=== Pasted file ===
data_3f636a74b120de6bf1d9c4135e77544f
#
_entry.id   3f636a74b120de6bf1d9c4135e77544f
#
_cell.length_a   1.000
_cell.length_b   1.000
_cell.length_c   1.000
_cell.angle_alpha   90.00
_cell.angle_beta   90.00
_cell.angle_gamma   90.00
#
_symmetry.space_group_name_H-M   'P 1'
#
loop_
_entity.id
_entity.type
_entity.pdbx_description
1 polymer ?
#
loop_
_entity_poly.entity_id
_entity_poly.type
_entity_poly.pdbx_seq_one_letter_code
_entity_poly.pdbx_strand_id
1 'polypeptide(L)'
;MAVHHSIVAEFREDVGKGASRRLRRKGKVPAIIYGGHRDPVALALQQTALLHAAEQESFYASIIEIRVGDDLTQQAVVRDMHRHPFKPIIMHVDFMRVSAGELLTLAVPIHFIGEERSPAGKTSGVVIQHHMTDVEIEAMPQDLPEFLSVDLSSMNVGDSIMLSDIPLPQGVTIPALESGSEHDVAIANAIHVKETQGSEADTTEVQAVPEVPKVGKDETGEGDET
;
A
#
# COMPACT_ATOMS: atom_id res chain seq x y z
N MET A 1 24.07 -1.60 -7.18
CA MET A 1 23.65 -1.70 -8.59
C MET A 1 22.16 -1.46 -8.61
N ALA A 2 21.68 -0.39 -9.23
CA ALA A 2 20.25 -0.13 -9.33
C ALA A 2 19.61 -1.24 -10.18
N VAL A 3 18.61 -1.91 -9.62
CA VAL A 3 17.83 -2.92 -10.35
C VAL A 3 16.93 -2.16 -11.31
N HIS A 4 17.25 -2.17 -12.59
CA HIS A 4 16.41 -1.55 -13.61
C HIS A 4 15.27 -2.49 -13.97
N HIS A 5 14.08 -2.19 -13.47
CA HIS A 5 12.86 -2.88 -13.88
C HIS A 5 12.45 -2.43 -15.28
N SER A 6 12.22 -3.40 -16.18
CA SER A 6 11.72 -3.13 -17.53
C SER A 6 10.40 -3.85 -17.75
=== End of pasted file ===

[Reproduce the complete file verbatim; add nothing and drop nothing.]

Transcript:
data_3f636a74b120de6bf1d9c4135e77544f
#
_entry.id   3f636a74b120de6bf1d9c4135e77544f
#
_cell.length_a   1.000
_cell.length_b   1.000
_cell.length_c   1.000
_cell.angle_alpha   90.00
_cell.angle_beta   90.00
_cell.angle_gamma   90.00
#
_symmetry.space_group_name_H-M   'P 1'
#
loop_
_entity.id
_entity.type
_entity.pdbx_description
1 polymer ?
#
loop_
_entity_poly.entity_id
_entity_poly.type
_entity_poly.pdbx_seq_one_letter_code
_entity_poly.pdbx_strand_id
1 'polypeptide(L)'
;MAVHHSIVAEFREDVGKGASRRLRRKGKVPAIIYGGHRDPVALALQQTALLHAAEQESFYASIIEIRVGDDLTQQAVVRDMHRHPFKPIIMHVDFMRVSAGELLTLAVPIHFIGEERSPAGKTSGVVIQHHMTDVEIEAMPQDLPEFLSVDLSSMNVGDSIMLSDIPLPQGVTIPALESGSEHDVAIANAIHVKETQGSEADTTEVQAVPEVPKVGKDETGEGDET
;
A
#
# COMPACT_ATOMS: atom_id res chain seq x y z
N MET A 1 24.07 -1.60 -7.18
CA MET A 1 23.65 -1.70 -8.59
C MET A 1 22.16 -1.46 -8.61
N ALA A 2 21.68 -0.39 -9.23
CA ALA A 2 20.25 -0.13 -9.33
C ALA A 2 19.61 -1.24 -10.18
N VAL A 3 18.61 -1.91 -9.62
CA VAL A 3 17.83 -2.92 -10.35
C VAL A 3 16.93 -2.16 -11.31
N HIS A 4 17.25 -2.17 -12.59
CA HIS A 4 16.41 -1.55 -13.61
C HIS A 4 15.27 -2.49 -13.97
N HIS A 5 14.08 -2.19 -13.47
CA HIS A 5 12.86 -2.88 -13.88
C HIS A 5 12.45 -2.43 -15.28
N SER A 6 12.22 -3.40 -16.18
CA SER A 6 11.72 -3.13 -17.53
C SER A 6 10.40 -3.85 -17.75